Robin Rosenberg <robin.rosenb...@dewire.com> writes:
> I want the copy on checkout. The intent is to change things and
> then commit.
That largely depends on what purpose each symlink is used for in the
Suppose you have a symlink A and another symlink X in the project,
where A points at another path B inside the working tree, and X
points at a path outside, say, /etc/motd. Upon checkout, you make
regular files A and X that store the contents of the files they
point at, and then you edit A and X.
Now, what should happen on the next "git add A X"?
* Perhaps it (or any step before "git add", or something even
outside git) should notice that you modified A that is supposed
to represent a copy of B but their contents have drifted. It
should raise a red flag, or take a remedial action, no?
* Perhaps it should copy the updated contents in A to B and run
"git add" on that one instead, without changing anything else?
* Imagine a project with many template files B, C, ..., where A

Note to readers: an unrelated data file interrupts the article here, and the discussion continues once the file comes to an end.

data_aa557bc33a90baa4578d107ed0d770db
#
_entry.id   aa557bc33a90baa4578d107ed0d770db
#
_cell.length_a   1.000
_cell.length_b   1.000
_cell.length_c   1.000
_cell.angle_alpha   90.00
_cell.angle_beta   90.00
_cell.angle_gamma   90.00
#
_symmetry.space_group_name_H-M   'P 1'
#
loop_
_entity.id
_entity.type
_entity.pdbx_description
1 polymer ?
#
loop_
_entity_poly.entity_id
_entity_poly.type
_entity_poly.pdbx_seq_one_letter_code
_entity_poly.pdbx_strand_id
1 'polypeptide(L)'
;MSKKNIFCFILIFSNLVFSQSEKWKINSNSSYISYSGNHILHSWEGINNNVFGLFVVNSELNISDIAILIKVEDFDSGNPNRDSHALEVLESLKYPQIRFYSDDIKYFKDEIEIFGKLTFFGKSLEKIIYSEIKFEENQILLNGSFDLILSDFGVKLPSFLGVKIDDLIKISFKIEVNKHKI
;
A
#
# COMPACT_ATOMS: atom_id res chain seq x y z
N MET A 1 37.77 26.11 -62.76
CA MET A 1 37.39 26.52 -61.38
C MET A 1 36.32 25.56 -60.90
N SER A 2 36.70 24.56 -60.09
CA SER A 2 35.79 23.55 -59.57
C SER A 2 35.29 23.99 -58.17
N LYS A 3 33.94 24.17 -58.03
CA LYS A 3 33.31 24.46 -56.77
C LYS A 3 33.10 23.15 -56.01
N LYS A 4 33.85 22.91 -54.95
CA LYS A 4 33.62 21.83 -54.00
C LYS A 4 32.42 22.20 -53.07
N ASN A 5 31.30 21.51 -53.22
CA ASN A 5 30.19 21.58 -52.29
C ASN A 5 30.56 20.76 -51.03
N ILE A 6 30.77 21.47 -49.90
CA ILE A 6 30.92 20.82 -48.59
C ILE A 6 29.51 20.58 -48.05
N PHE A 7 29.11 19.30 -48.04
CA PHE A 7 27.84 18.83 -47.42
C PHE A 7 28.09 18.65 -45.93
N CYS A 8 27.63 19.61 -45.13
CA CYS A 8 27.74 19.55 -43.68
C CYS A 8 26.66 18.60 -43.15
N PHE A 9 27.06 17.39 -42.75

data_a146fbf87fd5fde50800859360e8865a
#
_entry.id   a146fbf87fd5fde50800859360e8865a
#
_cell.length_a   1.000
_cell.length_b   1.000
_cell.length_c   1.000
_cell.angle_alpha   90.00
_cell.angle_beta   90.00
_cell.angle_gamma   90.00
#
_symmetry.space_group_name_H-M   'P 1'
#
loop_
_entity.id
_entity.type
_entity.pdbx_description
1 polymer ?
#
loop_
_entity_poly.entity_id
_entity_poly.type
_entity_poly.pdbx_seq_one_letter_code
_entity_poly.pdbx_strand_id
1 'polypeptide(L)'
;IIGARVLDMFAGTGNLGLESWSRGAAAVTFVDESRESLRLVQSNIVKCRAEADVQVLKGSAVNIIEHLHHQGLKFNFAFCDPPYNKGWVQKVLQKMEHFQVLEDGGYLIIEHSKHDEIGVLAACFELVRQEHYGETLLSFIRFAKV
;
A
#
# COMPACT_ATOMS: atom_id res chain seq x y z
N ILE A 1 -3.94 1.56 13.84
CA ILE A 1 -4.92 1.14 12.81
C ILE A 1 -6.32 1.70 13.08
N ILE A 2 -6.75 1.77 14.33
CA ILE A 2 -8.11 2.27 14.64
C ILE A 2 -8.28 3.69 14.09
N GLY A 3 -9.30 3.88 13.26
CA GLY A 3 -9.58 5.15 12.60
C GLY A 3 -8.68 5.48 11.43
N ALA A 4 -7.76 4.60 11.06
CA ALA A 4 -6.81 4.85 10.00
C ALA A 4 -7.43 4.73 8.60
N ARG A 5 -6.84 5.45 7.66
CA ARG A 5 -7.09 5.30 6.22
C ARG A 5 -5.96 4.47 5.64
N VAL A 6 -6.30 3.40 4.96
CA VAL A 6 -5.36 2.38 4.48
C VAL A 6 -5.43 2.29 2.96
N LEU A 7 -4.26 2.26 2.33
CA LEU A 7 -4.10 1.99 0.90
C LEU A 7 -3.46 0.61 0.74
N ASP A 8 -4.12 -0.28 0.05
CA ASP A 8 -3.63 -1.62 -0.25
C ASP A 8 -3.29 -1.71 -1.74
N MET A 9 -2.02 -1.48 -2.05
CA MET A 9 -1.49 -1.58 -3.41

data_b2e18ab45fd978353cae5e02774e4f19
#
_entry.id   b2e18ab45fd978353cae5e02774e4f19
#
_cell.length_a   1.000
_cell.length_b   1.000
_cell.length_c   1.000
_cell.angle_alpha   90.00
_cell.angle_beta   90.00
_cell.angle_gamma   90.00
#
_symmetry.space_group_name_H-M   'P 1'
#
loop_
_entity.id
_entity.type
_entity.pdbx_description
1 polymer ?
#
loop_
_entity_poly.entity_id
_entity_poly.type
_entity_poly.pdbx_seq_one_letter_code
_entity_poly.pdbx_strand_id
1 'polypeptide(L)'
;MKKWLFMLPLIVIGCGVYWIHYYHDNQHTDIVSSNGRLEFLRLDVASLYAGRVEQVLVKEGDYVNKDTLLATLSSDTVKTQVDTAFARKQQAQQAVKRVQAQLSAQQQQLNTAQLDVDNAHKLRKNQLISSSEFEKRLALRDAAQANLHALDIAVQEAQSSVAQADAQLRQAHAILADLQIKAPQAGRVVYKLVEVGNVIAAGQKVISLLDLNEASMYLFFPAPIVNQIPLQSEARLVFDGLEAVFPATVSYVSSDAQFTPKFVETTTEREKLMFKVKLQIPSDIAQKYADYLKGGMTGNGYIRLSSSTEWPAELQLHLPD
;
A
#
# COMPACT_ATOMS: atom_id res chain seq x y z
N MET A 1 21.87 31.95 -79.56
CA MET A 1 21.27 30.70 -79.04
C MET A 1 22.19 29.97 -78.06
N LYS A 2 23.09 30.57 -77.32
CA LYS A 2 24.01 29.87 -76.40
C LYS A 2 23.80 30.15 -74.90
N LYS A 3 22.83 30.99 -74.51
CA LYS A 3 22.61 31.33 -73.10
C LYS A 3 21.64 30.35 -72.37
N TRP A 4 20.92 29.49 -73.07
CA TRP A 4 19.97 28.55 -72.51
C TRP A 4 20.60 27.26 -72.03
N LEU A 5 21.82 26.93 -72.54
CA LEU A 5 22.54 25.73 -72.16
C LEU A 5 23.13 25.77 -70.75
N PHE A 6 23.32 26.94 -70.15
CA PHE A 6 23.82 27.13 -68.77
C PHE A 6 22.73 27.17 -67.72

points at "the default template". You may be designating a
different template file as the new default. On a symlink-capable
system you would just do "rm -f A && ln -s C A", but because you
chose to make a copy of B and store it as a regular file in A, a
natural way to update it may be to do "cp C A".
Would you find another file C in the working tree that may be
different from B that has the same contents as A, and update the
symbolic link A to point at C instead? Do so only with the
contents of A and all the other files in the working tree? What
if there is another template file identical to C?
I didn't even touched the cases where you have to deal with your
updates to X.
This is looking more and more outside the scope of Git to me.
To unsubscribe from this list: send the line "unsubscribe git" in
the body of a message to majord...@vger.kernel.org
More majordomo info at http://vger.kernel.org/majordomo-info.html